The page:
Despite Federal Funding, Medicaid Expansion is not One-Size-Fits-All

A recent Commonwealth Fund study analyzed the impact of the optional Medicaid expansion — in which a state could increase Medicaid eligibility to all state residents under 138 percent of the Federal Poverty Level (FPL) — on overall federal transfers to the states. The report concludes that expanding Medicaid is a net positive for all states. At the heart of the conclusion is the argument that the states’ budgetary contribution, which will eventually hit 10 percent of the costs for the newly eligible, is a “cheap” way to improve the state budget.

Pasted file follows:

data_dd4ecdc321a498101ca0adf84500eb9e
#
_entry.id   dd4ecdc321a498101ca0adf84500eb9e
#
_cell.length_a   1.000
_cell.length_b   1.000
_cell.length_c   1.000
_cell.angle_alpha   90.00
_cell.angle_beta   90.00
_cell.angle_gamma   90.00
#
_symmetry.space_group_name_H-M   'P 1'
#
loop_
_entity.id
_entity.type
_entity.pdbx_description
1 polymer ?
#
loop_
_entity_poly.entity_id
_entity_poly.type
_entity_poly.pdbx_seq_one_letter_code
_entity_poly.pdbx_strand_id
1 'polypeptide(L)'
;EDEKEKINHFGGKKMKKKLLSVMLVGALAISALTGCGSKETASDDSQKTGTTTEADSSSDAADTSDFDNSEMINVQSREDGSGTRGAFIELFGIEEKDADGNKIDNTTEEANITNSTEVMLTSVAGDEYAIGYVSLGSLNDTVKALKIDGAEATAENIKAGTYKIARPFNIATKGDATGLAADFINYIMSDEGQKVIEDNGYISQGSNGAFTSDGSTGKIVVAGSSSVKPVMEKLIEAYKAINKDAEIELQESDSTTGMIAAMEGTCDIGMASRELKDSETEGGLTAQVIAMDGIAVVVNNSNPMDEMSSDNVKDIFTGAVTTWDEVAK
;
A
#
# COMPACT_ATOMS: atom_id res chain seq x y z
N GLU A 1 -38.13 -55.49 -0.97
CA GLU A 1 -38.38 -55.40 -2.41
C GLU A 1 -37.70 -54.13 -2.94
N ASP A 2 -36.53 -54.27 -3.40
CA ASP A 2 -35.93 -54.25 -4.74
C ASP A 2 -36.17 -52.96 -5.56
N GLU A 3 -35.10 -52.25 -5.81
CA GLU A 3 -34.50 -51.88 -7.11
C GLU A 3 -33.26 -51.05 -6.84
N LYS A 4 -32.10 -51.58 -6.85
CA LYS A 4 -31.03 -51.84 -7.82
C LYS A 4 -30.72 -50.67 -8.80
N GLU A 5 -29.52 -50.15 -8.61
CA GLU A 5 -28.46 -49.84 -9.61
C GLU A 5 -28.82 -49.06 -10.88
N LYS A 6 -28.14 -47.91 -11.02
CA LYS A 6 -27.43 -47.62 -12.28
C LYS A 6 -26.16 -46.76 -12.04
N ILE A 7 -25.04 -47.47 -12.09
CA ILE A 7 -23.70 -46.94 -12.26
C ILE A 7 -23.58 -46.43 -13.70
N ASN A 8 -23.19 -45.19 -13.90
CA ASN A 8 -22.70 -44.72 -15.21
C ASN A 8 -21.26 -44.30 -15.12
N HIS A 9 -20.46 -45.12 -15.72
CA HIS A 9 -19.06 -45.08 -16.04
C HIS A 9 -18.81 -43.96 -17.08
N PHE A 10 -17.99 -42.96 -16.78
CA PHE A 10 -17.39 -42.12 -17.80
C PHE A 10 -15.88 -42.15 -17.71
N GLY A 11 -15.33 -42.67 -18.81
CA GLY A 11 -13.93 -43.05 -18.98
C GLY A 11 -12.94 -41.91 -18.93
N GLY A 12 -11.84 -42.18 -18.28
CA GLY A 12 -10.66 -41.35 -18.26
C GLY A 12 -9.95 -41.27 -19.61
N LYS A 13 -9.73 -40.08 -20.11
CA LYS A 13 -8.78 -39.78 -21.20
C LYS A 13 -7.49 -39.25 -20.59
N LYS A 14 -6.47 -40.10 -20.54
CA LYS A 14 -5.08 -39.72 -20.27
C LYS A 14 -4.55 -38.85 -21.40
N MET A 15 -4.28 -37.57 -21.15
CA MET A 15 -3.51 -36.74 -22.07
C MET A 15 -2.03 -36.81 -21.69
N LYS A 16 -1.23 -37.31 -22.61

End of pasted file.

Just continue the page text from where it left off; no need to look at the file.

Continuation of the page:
New Medicaid Enrollees Younger, But Not Necessarily Healthier

The most common criticism of the Affordable Care Act’s (ACA) Medicaid expansion is that it will cost the federal government, states, and taxpayers hundreds of billions of dollars in the coming years.  A study released this week by professors from the University of Michigan posits that expansion of the program may actually result in lower than expected costs, thanks to an increase in younger, healthier enrollees. However, the lifestyle choices of these young, newly eligible beneficiaries may, in fact, have the opposite effect on program expenditures long term.

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